I’m just not interested in that aspect of relationshhips.  (My own libido is nonexistent.)  I’d like to read a romance without sex – preferably without even the “we want to jump in bed and do it RIGHT NOW but we’re waiting until the divorce is final/the war is over/we get married/etc” variety.

    This probably wouldn’t be classified as an “untouchable” – no pun intended – but it’s something I haven’t seen yet.

  17. 17

    “The challenge would come for the author to make the reader put the phallocentrism aside for awhile.”

    ‘tis true, Eddie. These were very much the exception rather than the rule, but I do like that it’s not totally inconceivable these days.

    Your point reminds me of how even after romance discovered oral sex, it still remains very much the “warm-up” act. Heroines still don’t usually come without the requisite eight-or-whatever inches of hot love rod doin’ its studly stuff. Of course, this could be solely due to the misplaced clitoris that’s been mentioned elsewhere on this site, but I suspect otherwise.

    Of course, the other side of the coin is that the heroine also must be ultimately capable of feeling sexual satisfaction with the hero. So I haven’t encountered any FGM in romance (I’m not exactly looking, I must admit) and we all know what happens to those frigid heroines… it’s the paaah-waaah of luuurrvvee to the rescue.

  18. 18
    Eddie Adair says:

    Oh, absolutely, Auntie P. And that, of course, assumes that the heroine has to WANT the hot love rod in her weeping channel, and that she HAS a working weeping channel, and that she isn’t really okay unless she wants said love rod in said weeping channel. So someone with no interest in penetration wouldn’t be a well-balanced, likeable heroine—she’d be, as you said, frigid.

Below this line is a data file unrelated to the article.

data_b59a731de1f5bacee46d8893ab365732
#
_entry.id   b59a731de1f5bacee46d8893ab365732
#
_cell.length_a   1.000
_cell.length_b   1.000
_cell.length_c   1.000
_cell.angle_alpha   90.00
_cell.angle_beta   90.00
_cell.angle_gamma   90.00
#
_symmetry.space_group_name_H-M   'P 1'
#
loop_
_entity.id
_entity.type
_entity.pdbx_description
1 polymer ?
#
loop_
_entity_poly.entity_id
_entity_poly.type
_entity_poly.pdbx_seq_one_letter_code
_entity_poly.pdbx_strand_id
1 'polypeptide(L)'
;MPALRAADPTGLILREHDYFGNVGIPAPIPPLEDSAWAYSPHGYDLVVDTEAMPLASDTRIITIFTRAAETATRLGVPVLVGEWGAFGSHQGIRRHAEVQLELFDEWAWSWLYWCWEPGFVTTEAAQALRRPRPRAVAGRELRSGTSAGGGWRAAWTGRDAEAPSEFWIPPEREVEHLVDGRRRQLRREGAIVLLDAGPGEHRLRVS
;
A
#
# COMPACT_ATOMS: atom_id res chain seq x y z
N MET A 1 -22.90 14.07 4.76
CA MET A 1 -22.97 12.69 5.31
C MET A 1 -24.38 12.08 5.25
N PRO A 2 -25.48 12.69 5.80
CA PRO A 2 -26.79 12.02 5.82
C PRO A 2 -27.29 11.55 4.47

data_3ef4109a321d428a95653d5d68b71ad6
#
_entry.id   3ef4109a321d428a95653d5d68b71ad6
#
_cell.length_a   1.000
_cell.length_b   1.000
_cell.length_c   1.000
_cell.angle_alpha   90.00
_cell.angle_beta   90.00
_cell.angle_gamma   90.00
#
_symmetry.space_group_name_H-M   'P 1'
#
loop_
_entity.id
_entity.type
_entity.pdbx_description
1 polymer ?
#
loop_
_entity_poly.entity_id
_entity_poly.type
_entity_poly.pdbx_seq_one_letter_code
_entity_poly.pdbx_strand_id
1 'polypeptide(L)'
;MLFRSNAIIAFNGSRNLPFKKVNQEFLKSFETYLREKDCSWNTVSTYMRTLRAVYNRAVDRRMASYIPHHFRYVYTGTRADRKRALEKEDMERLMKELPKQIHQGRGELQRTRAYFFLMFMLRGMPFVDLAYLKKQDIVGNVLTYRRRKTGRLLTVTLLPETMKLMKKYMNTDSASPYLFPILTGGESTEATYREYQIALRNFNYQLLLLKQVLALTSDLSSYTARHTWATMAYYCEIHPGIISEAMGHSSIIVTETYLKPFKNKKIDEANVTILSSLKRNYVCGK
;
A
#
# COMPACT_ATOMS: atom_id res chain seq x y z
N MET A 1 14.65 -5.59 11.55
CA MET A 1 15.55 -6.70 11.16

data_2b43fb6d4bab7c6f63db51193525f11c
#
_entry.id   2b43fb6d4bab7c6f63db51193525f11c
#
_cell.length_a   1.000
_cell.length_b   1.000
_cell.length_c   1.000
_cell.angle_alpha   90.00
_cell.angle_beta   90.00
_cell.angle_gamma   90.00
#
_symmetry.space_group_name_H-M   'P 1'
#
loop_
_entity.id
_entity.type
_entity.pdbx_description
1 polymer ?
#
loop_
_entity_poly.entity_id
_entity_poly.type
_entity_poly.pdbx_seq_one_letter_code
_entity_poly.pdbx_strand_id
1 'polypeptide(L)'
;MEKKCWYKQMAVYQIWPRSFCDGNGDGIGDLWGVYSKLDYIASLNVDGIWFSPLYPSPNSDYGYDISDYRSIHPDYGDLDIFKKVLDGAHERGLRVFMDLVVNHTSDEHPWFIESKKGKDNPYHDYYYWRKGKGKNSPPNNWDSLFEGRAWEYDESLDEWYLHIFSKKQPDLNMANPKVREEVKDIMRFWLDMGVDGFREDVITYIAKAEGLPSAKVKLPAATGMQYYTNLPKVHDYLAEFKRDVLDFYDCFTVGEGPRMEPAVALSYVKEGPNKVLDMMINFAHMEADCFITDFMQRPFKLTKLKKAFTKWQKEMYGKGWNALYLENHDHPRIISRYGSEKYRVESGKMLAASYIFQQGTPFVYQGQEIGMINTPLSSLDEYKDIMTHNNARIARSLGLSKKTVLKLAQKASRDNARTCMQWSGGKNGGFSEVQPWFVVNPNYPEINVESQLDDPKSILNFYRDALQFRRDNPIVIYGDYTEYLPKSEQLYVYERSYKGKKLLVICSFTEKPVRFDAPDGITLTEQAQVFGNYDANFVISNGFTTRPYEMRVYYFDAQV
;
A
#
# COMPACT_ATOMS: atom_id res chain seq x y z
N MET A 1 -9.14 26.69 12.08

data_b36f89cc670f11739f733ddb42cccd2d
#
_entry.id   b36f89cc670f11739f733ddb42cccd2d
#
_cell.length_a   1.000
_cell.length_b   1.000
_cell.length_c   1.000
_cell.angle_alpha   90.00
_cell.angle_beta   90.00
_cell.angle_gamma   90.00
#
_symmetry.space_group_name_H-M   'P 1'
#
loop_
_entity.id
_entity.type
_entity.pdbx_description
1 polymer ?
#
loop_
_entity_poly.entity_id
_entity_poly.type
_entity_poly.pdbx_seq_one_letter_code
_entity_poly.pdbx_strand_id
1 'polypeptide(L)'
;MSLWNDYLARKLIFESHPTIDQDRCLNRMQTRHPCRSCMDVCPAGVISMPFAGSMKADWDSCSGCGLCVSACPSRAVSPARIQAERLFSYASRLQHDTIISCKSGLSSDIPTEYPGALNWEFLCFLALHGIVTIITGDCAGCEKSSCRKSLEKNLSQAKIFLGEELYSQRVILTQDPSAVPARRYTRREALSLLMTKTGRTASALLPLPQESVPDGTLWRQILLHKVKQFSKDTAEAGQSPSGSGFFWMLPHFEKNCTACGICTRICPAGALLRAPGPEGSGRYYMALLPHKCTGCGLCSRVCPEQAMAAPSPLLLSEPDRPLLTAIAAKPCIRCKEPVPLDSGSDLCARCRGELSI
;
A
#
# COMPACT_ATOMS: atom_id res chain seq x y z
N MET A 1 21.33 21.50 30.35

19. 19
    Tonda says:

    Forgot to say that what annoys me most of all in romances with a disabled h/h is when they recover by the end.

    I’m 100% with EvilAunitePeril on this one. I loved Medeiros book YOURS UNTIL DAWN with the blind hero . . . right up until she cured him.

    -Tonda

  20. 20
    Kiera says:

    I’d definitely read a romance with a dwarf hero. Would anyone publish one? Maybe. Peter Dinklage of The Station Agent and Threshold has his fans, after all.

    I’m a fan of Beauty and the Beast stories, so I’ve read a ton of deformed/broken hero/heroine stories over the years. One of my favorites involved a female painter hired by a deformed guy to paint his portrait. He had (I *think*) a disease/deformity rather than a scarring incident. Another favorite is Beast by Judith Ivory. The hero had a bum eye, a scar on his face, and a limp. Oh, and he was a perfumer who obsessed with the collection of ambergris (whale vomit) to add to his perfumes. Yum!

  21. 21
    Jenica says:

    I was going to mention Miles Vorkosigan, but I got beat to the punch.  Miles is nearly a dwarf, his bones are extremely breakable, he’s in near-constant physical discomfort, and he’s one of the most compelling heroes I’ve ever read.  And Bujold has great fun thrusting him into love-story scenarios, and seeing how he fares. 

    Which is all by way of saying that it’s totally possible to write a convincing lead character, romance or not, as long as the writing’s good.

  22. 22
    Kate R says:

    Kiera,

    That deformed hero book was the one I was talking about. Of course the HEA had to be trashed. Sigh.

  23. 23
    Wendy says:

    Sarah:
    Well the sex scenes worked in Old Boyfriends quite well – even without a functioning member (he he – I said “member”).

    Instead Becnel focuses on other aspects of love making, mainly benefitting the heroine.  Lots of strategic touching and tongue action….if you get my drift.  Also, the hero gets off thankyouverymuch, although obviously not the traditional way since the equipment doesn’t function normally.